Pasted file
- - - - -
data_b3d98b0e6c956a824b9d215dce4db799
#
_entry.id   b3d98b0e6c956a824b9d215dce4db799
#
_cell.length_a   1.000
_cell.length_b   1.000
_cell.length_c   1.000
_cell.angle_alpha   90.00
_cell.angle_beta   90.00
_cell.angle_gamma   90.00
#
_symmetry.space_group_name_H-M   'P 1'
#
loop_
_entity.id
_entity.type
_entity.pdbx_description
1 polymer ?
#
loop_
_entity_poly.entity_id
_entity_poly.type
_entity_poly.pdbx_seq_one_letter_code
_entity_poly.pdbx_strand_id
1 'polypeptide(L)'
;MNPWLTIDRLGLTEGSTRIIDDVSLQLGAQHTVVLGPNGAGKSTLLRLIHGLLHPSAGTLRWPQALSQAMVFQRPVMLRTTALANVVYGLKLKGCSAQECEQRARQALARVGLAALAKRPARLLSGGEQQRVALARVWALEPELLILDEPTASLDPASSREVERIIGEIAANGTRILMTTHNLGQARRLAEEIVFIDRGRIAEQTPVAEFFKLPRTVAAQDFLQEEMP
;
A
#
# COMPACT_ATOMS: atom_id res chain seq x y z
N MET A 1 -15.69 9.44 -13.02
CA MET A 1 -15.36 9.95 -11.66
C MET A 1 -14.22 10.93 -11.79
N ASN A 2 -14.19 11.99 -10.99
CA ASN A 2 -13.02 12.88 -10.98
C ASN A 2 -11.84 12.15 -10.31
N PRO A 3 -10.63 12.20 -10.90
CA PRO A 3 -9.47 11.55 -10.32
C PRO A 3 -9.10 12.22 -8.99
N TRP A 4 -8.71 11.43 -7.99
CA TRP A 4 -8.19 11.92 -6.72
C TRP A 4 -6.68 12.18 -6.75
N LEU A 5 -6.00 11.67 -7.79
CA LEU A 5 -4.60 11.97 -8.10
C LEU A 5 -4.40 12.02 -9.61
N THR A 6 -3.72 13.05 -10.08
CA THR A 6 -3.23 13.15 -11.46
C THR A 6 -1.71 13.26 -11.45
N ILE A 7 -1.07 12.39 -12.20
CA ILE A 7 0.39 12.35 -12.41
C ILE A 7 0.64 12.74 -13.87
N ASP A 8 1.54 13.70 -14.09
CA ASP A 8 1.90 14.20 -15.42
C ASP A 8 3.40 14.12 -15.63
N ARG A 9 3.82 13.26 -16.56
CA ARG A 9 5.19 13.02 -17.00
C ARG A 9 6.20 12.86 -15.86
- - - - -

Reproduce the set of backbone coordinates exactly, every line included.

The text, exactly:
data_b3d98b0e6c956a824b9d215dce4db799
#
_entry.id   b3d98b0e6c956a824b9d215dce4db799
#
_cell.length_a   1.000
_cell.length_b   1.000
_cell.length_c   1.000
_cell.angle_alpha   90.00
_cell.angle_beta   90.00
_cell.angle_gamma   90.00
#
_symmetry.space_group_name_H-M   'P 1'
#
loop_
_entity.id
_entity.type
_entity.pdbx_description
1 polymer ?
#
loop_
_entity_poly.entity_id
_entity_poly.type
_entity_poly.pdbx_seq_one_letter_code
_entity_poly.pdbx_strand_id
1 'polypeptide(L)'
;MNPWLTIDRLGLTEGSTRIIDDVSLQLGAQHTVVLGPNGAGKSTLLRLIHGLLHPSAGTLRWPQALSQAMVFQRPVMLRTTALANVVYGLKLKGCSAQECEQRARQALARVGLAALAKRPARLLSGGEQQRVALARVWALEPELLILDEPTASLDPASSREVERIIGEIAANGTRILMTTHNLGQARRLAEEIVFIDRGRIAEQTPVAEFFKLPRTVAAQDFLQEEMP
;
A
#
# COMPACT_ATOMS: atom_id res chain seq x y z
N MET A 1 -15.69 9.44 -13.02
CA MET A 1 -15.36 9.95 -11.66
C MET A 1 -14.22 10.93 -11.79
N ASN A 2 -14.19 11.99 -10.99
CA ASN A 2 -13.02 12.88 -10.98
C ASN A 2 -11.84 12.15 -10.31
N PRO A 3 -10.63 12.20 -10.90
CA PRO A 3 -9.47 11.55 -10.32
C PRO A 3 -9.10 12.22 -8.99
N TRP A 4 -8.71 11.43 -7.99
CA TRP A 4 -8.19 11.92 -6.72
C TRP A 4 -6.68 12.18 -6.75
N LEU A 5 -6.00 11.67 -7.79
CA LEU A 5 -4.60 11.97 -8.10
C LEU A 5 -4.40 12.02 -9.61
N THR A 6 -3.72 13.05 -10.08
CA THR A 6 -3.23 13.15 -11.46
C THR A 6 -1.71 13.26 -11.45
N ILE A 7 -1.07 12.39 -12.20
CA ILE A 7 0.39 12.35 -12.41
C ILE A 7 0.64 12.74 -13.87
N ASP A 8 1.54 13.70 -14.09
CA ASP A 8 1.90 14.20 -15.42
C ASP A 8 3.40 14.12 -15.63
N ARG A 9 3.82 13.26 -16.56
CA ARG A 9 5.19 13.02 -17.00
C ARG A 9 6.20 12.86 -15.86